Yet we are substantially fatter, developing autoimmune disorders at epidemic rates, with a terrifiying surge in autism and Alzheimer’s disease. A report in the New England Journal of  Medicine forecasts a decline in life expectancy in the US.  Clearly we’re on the wrong path.

Blood sugar surges, infection, and inflammation are a few of the many interrelated ways that our brains suffer from an unnatural diet. I urge you to read the technical but entirely worthwhile article by MIT researcher Stephanie Seneff, titled “APOE-4.” To me it reads like a detective work starting with how our brains function, then following clues the brain gives us. She explains how cholesterol contributes to healthy brain function, which is why she urges daily intake of natural fats along with high levels of protein. She also points to the importance of maintaining normal vitamin D and calcium levels while avoiding the rush of elevated blood sugar that comes from eating much of today’s processed foods.  Following her recommendations helps to steer the body away from inflammation and infection which can seriously impair brain health. She also has nothing nice to say about statin drugs.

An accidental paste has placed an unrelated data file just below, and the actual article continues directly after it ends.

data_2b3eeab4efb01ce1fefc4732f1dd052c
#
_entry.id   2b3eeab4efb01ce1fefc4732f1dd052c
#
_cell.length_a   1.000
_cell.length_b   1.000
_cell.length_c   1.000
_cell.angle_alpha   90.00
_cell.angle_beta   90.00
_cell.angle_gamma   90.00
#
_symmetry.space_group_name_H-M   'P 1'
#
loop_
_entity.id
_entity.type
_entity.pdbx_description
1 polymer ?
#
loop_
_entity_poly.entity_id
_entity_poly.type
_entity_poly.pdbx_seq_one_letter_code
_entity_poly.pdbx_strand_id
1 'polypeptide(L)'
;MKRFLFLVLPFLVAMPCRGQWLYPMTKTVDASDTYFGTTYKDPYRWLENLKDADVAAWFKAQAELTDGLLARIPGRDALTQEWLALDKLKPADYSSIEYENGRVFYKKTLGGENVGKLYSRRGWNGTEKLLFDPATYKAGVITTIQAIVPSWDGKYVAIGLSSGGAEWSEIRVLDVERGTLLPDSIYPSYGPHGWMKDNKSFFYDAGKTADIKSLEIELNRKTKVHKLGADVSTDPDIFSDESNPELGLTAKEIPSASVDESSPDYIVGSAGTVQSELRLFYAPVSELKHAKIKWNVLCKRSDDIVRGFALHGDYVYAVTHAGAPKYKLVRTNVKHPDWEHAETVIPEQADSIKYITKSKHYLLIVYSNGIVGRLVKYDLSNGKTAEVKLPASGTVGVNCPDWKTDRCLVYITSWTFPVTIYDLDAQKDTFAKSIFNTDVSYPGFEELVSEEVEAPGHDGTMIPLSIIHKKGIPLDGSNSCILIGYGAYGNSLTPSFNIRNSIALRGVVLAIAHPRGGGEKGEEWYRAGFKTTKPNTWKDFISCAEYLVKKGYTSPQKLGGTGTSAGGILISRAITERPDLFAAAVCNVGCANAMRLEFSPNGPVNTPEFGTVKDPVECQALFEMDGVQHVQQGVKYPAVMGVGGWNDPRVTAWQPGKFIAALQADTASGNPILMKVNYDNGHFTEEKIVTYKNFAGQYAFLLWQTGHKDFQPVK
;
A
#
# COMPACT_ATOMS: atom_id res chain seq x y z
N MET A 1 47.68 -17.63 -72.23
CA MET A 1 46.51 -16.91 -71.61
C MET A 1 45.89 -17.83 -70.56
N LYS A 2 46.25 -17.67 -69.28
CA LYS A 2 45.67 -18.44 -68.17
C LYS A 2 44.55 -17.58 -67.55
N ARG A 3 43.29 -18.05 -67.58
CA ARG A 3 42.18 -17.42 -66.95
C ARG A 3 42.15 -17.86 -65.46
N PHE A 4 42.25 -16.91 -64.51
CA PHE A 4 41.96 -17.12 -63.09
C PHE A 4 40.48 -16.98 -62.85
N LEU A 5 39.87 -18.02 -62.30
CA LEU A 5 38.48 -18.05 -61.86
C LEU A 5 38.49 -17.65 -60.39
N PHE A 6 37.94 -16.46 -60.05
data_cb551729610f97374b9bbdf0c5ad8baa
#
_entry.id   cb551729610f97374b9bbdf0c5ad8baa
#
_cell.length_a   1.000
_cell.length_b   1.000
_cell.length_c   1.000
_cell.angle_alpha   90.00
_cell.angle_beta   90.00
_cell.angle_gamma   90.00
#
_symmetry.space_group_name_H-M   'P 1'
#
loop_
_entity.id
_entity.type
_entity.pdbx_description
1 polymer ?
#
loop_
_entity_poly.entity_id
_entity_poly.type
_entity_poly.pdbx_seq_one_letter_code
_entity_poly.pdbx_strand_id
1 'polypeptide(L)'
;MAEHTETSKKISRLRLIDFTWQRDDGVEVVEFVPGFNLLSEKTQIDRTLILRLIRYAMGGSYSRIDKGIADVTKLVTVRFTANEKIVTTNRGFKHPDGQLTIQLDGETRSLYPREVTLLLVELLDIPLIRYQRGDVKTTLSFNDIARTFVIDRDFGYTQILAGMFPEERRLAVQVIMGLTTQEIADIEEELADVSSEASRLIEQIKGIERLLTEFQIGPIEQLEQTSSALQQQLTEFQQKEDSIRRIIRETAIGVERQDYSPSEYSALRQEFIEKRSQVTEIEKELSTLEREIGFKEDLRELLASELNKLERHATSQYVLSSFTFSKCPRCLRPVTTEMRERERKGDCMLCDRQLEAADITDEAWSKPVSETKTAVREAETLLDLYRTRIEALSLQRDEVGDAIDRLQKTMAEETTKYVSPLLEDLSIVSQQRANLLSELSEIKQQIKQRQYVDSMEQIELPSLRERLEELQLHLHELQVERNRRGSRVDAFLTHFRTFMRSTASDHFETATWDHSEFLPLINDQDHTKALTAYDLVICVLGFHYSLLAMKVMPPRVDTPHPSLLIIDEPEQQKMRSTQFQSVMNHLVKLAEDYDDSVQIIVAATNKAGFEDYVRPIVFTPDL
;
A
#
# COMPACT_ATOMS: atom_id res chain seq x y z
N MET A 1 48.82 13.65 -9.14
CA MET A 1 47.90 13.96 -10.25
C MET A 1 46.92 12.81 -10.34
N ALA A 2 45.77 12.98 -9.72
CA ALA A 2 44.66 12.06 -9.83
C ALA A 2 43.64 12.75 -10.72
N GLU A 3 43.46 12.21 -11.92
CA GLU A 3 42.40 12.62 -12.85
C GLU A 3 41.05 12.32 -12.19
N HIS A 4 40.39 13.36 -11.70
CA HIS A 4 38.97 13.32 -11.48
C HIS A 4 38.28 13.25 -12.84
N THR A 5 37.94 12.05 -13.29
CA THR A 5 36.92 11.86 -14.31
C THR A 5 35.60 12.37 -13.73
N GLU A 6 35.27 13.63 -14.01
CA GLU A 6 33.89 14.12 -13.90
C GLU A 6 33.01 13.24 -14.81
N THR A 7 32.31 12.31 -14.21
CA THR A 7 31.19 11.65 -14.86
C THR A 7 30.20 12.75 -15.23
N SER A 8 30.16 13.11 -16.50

Her report is in keeping with more recent research (building on studies done over the last few years) that Alzheimer’s disease is related to damage caused by years of blood sugar spikes, which are the side effect of the average western diet. It’s being called diabetes of the brain or type 3 diabetes. This has been all over the news that last few weeks with headlines like “Junk food destroys the brain.” It’s quite a bit more complicated than that (for example, mindfulness practices like meditation reduces inflammation too) but those headlines aren’t lying.